“I guess that you may have heard that the former Red Matt Batts passed away this week.  He was 91 years old.  He was better known for his baseball exploits as a member of the Red Sox and Tigers’ organization but he finished his career in 1955 and 1956 with the Reds.  He was  one of Satchel Paige’s first catchers and also caught the second of Virgil Trucks’ two no-hitters.  He was also the catcher when Jack Harshman set the all time White Sox record of striking out 16 batters on July 25, 1954 against Ted Williams and the Boston Red Sox.”

Lastly, I wanted to weigh in on what seemed like an upbeat story about a retiree deciding to charge for TTM autographs. Catcher Mike Fitzgerald (1983-92) is wanting $5 for signing each baseball card, $10 for balls and other larger items. The note from baseball address king Harvey Meiselman said that the money would be used to pay off a son’s student loans.

Well, upon closer inspection at shows that the one-time Met and Expo hadn’t returned any requests since 2011. Collectors who’ve waited more than two years for a reply have gotten a letter from the son, indicating that, upon payment, he’ll see that his father signs the cards promptly.

In a way, it’s like a ransom note. Will peeved collectors who’ve written off Fitzgerald as a lost cause bite? Years ago, the ex-catcher sent out autographed Christian testimony cards as bonuses. Now, it’s easy to wonder if even his son and money will keep him motivated to sign.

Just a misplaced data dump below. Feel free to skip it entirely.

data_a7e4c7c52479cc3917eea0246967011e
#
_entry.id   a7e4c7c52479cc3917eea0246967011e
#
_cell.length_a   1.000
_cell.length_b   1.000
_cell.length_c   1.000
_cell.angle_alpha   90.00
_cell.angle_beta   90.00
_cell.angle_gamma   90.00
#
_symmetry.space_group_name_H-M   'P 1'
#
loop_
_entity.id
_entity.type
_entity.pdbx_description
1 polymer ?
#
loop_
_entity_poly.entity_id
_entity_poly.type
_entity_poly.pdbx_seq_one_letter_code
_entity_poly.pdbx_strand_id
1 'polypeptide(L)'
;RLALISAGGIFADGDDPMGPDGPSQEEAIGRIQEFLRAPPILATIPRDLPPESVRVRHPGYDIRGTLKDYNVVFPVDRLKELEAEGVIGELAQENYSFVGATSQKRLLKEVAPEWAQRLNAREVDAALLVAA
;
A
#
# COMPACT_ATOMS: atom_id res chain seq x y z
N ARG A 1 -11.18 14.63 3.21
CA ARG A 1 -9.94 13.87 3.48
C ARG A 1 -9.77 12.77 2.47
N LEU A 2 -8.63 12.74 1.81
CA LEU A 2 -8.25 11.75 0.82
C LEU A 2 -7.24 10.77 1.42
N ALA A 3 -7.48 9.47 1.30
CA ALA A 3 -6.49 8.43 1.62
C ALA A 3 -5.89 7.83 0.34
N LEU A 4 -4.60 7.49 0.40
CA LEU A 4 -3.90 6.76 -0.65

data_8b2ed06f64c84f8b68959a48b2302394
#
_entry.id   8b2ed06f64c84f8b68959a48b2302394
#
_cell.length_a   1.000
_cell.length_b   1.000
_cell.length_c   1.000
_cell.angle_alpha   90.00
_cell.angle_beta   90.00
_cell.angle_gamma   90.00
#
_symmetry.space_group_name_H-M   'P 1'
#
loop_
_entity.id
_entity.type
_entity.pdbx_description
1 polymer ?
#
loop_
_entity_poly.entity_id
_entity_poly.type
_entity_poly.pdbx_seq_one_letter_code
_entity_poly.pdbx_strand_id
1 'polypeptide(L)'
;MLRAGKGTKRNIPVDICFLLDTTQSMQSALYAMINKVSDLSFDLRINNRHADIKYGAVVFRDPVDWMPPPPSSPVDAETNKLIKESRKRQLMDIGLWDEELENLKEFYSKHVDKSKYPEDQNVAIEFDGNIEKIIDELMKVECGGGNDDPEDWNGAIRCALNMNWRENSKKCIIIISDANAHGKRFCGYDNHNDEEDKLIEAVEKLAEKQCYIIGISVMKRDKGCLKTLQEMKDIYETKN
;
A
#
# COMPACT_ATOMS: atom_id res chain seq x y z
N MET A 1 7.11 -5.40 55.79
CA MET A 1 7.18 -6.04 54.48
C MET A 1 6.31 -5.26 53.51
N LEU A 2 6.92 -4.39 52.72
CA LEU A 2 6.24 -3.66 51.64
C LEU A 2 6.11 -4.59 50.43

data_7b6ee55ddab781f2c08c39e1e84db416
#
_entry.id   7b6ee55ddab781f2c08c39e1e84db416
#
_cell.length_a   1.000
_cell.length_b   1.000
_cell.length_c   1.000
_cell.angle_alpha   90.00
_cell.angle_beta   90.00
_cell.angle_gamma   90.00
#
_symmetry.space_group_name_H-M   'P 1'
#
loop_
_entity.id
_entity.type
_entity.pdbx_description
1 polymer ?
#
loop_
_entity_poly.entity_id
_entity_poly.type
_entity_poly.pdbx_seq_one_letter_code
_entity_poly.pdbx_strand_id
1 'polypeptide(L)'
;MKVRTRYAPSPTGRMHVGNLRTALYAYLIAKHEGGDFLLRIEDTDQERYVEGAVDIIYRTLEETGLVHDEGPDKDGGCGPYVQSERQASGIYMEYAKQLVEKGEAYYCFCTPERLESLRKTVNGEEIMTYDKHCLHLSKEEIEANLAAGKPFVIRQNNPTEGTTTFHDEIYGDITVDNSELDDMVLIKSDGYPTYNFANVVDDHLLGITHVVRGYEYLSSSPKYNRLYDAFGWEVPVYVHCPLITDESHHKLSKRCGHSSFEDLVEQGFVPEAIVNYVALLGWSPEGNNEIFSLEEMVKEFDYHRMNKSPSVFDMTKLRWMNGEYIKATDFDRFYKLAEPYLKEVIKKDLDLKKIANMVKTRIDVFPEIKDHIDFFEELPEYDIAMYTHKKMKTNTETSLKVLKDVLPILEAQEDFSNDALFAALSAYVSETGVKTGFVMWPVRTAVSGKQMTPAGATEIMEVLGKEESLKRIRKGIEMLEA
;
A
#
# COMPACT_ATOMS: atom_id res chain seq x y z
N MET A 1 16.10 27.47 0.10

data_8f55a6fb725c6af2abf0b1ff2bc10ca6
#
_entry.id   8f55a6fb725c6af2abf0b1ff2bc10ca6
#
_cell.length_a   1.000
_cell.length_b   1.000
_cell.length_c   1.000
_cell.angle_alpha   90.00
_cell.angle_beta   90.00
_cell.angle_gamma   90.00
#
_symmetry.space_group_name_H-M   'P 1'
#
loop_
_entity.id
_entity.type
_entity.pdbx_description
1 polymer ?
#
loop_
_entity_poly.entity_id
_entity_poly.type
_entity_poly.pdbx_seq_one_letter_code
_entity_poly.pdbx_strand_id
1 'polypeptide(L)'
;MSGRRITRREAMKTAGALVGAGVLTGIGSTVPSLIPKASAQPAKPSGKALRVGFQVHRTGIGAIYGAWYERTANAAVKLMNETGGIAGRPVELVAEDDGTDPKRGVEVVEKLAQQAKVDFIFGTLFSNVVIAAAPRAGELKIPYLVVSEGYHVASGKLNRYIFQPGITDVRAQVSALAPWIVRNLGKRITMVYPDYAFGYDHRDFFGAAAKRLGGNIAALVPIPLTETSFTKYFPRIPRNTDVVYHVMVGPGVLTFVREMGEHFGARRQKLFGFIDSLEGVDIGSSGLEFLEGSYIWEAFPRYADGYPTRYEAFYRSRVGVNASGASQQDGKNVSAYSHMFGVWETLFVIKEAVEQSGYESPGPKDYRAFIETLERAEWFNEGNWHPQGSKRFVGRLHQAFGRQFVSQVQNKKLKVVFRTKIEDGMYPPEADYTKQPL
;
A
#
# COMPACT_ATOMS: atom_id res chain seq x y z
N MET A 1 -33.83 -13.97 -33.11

Honoring John “Mule” Miles

Miles was intent on
keeping Negro Leagues
heritage alive!

Thank you, Nick Diunte!

He’s a great fan, collector, historian and writer. His www.BaseballHappenings.Net site is informative fun.

Look at the tribute page he’s created to honor recently-deceased Negro Leaguer John “Mule” Miles. Anyone with a story about a surprising response from the man in the 2007 Allen & Ginter set — please add your memories.

Miles never stopped sharing with fans. Before Topps recognized his worth, “Mule” was unknown to many collectors.

More than one hobbyist got a note from the celebrated Negro Leaguer saying that HE looked forward to what the mailman would bring each day.

Just like us.